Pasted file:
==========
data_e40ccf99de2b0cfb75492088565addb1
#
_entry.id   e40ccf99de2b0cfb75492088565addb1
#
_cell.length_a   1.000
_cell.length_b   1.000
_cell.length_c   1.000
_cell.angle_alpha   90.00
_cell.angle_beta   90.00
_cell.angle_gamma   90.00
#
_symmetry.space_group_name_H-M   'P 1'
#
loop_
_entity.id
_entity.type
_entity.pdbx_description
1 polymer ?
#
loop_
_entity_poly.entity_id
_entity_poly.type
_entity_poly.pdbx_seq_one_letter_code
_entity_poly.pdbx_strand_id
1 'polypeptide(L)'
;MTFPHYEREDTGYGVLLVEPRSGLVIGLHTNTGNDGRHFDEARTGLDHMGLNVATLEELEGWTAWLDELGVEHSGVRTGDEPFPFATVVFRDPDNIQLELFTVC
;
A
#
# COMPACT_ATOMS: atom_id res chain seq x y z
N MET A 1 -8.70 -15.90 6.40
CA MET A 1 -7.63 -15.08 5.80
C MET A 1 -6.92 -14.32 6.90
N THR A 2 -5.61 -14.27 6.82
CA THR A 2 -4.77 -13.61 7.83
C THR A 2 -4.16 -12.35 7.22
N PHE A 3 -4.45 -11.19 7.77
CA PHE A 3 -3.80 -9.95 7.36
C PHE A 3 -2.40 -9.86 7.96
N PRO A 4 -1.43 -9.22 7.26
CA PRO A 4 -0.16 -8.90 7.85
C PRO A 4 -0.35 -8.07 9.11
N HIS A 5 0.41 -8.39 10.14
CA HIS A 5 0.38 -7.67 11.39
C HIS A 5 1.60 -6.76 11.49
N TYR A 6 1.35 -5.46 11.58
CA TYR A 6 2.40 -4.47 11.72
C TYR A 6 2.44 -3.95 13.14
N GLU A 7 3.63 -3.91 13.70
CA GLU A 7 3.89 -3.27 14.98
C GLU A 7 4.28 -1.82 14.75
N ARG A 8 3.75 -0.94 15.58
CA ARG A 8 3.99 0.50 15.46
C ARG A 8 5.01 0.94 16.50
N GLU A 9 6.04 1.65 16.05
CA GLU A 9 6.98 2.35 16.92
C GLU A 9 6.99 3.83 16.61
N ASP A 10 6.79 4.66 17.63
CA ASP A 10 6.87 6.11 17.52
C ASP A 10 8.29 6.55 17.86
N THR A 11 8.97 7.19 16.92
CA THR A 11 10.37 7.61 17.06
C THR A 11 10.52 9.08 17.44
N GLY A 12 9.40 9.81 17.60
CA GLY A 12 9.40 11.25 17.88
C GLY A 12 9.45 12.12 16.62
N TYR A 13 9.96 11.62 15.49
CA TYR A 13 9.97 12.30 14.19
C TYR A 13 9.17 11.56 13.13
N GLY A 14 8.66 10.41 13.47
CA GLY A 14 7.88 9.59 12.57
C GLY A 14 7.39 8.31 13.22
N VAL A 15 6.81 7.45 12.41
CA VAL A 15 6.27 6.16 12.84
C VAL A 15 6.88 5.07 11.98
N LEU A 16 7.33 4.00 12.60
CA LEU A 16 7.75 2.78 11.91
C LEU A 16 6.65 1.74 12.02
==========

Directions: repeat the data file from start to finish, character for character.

data_e40ccf99de2b0cfb75492088565addb1
#
_entry.id   e40ccf99de2b0cfb75492088565addb1
#
_cell.length_a   1.000
_cell.length_b   1.000
_cell.length_c   1.000
_cell.angle_alpha   90.00
_cell.angle_beta   90.00
_cell.angle_gamma   90.00
#
_symmetry.space_group_name_H-M   'P 1'
#
loop_
_entity.id
_entity.type
_entity.pdbx_description
1 polymer ?
#
loop_
_entity_poly.entity_id
_entity_poly.type
_entity_poly.pdbx_seq_one_letter_code
_entity_poly.pdbx_strand_id
1 'polypeptide(L)'
;MTFPHYEREDTGYGVLLVEPRSGLVIGLHTNTGNDGRHFDEARTGLDHMGLNVATLEELEGWTAWLDELGVEHSGVRTGDEPFPFATVVFRDPDNIQLELFTVC
;
A
#
# COMPACT_ATOMS: atom_id res chain seq x y z
N MET A 1 -8.70 -15.90 6.40
CA MET A 1 -7.63 -15.08 5.80
C MET A 1 -6.92 -14.32 6.90
N THR A 2 -5.61 -14.27 6.82
CA THR A 2 -4.77 -13.61 7.83
C THR A 2 -4.16 -12.35 7.22
N PHE A 3 -4.45 -11.19 7.77
CA PHE A 3 -3.80 -9.95 7.36
C PHE A 3 -2.40 -9.86 7.96
N PRO A 4 -1.43 -9.22 7.26
CA PRO A 4 -0.16 -8.90 7.85
C PRO A 4 -0.35 -8.07 9.11
N HIS A 5 0.41 -8.39 10.14
CA HIS A 5 0.38 -7.67 11.39
C HIS A 5 1.60 -6.76 11.49
N TYR A 6 1.35 -5.46 11.58
CA TYR A 6 2.40 -4.47 11.72
C TYR A 6 2.44 -3.95 13.14
N GLU A 7 3.63 -3.91 13.70
CA GLU A 7 3.89 -3.27 14.98
C GLU A 7 4.28 -1.82 14.75
N ARG A 8 3.75 -0.94 15.58
CA ARG A 8 3.99 0.50 15.46
C ARG A 8 5.01 0.94 16.50
N GLU A 9 6.04 1.65 16.05
CA GLU A 9 6.98 2.35 16.92
C GLU A 9 6.99 3.83 16.61
N ASP A 10 6.79 4.66 17.63
CA ASP A 10 6.87 6.11 17.52
C ASP A 10 8.29 6.55 17.86
N THR A 11 8.97 7.19 16.92
CA THR A 11 10.37 7.61 17.06
C THR A 11 10.52 9.08 17.44
N GLY A 12 9.40 9.81 17.60
CA GLY A 12 9.40 11.25 17.88
C GLY A 12 9.45 12.12 16.62
N TYR A 13 9.96 11.62 15.49
CA TYR A 13 9.97 12.30 14.19
C TYR A 13 9.17 11.56 13.13
N GLY A 14 8.66 10.41 13.47
CA GLY A 14 7.88 9.59 12.57
C GLY A 14 7.39 8.31 13.22
N VAL A 15 6.81 7.45 12.41
CA VAL A 15 6.27 6.16 12.84
C VAL A 15 6.88 5.07 11.98
N LEU A 16 7.33 4.00 12.60
CA LEU A 16 7.75 2.78 11.91
C LEU A 16 6.65 1.74 12.02